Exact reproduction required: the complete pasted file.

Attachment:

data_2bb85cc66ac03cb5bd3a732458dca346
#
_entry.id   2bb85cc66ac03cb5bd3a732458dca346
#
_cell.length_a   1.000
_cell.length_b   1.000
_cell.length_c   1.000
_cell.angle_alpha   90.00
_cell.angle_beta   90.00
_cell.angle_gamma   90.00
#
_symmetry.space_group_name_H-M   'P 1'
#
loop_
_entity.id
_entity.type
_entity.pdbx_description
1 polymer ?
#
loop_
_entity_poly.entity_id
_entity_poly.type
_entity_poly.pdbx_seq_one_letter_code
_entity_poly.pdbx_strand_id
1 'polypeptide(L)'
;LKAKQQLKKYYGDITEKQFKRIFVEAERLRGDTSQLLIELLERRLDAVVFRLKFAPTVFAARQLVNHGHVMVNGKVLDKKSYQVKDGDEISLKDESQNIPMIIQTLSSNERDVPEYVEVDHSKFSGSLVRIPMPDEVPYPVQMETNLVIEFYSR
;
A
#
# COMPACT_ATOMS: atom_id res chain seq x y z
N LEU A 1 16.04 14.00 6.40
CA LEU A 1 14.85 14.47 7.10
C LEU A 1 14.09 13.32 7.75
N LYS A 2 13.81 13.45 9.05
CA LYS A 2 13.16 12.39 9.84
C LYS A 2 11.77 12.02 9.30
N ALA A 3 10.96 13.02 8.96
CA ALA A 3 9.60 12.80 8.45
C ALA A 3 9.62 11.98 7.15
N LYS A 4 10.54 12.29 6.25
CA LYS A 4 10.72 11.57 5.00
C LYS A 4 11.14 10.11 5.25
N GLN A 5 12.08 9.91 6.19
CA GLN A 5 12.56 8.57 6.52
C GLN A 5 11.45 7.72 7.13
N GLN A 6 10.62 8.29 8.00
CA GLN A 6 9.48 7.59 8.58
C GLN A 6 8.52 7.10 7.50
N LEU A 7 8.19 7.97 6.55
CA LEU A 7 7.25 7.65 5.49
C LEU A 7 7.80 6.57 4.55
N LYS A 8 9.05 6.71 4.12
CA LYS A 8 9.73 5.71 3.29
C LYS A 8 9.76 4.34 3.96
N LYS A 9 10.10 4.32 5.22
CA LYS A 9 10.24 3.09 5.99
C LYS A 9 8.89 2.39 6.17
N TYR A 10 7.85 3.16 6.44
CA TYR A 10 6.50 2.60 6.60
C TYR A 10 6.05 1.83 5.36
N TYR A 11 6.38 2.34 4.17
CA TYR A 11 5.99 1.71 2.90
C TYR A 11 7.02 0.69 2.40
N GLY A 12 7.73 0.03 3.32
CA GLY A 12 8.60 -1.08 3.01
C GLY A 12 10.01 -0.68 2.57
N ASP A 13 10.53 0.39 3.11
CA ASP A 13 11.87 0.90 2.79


data_2bb85cc66ac03cb5bd3a732458dca346
#
_entry.id   2bb85cc66ac03cb5bd3a732458dca346
#
_cell.length_a   1.000
_cell.length_b   1.000
_cell.length_c   1.000
_cell.angle_alpha   90.00
_cell.angle_beta   90.00
_cell.angle_gamma   90.00
#
_symmetry.space_group_name_H-M   'P 1'
#
loop_
_entity.id
_entity.type
_entity.pdbx_description
1 polymer ?
#
loop_
_entity_poly.entity_id
_entity_poly.type
_entity_poly.pdbx_seq_one_letter_code
_entity_poly.pdbx_strand_id
1 'polypeptide(L)'
;LKAKQQLKKYYGDITEKQFKRIFVEAERLRGDTSQLLIELLERRLDAVVFRLKFAPTVFAARQLVNHGHVMVNGKVLDKKSYQVKDGDEISLKDESQNIPMIIQTLSSNERDVPEYVEVDHSKFSGSLVRIPMPDEVPYPVQMETNLVIEFYSR
;
A
#
# COMPACT_ATOMS: atom_id res chain seq x y z
N LEU A 1 16.04 14.00 6.40
CA LEU A 1 14.85 14.47 7.10
C LEU A 1 14.09 13.32 7.75
N LYS A 2 13.81 13.45 9.05
CA LYS A 2 13.16 12.39 9.84
C LYS A 2 11.77 12.02 9.30
N ALA A 3 10.96 13.02 8.96
CA ALA A 3 9.60 12.80 8.45
C ALA A 3 9.62 11.98 7.15
N LYS A 4 10.54 12.29 6.25
CA LYS A 4 10.72 11.57 5.00
C LYS A 4 11.14 10.11 5.25
N GLN A 5 12.08 9.91 6.19
CA GLN A 5 12.56 8.57 6.52
C GLN A 5 11.45 7.72 7.13
N GLN A 6 10.62 8.29 8.00
CA GLN A 6 9.48 7.59 8.58
C GLN A 6 8.52 7.10 7.50
N LEU A 7 8.19 7.97 6.55
CA LEU A 7 7.25 7.65 5.49
C LEU A 7 7.80 6.57 4.55
N LYS A 8 9.05 6.71 4.12
CA LYS A 8 9.73 5.71 3.29
C LYS A 8 9.76 4.34 3.96
N LYS A 9 10.10 4.32 5.22
CA LYS A 9 10.24 3.09 5.99
C LYS A 9 8.89 2.39 6.17
N TYR A 10 7.85 3.16 6.44
CA TYR A 10 6.50 2.60 6.60
C TYR A 10 6.05 1.83 5.36
N TYR A 11 6.38 2.34 4.17
CA TYR A 11 5.99 1.71 2.90
C TYR A 11 7.02 0.69 2.40
N GLY A 12 7.73 0.03 3.32
CA GLY A 12 8.60 -1.08 3.01
C GLY A 12 10.01 -0.68 2.57
N ASP A 13 10.53 0.39 3.11
CA ASP A 13 11.87 0.90 2.79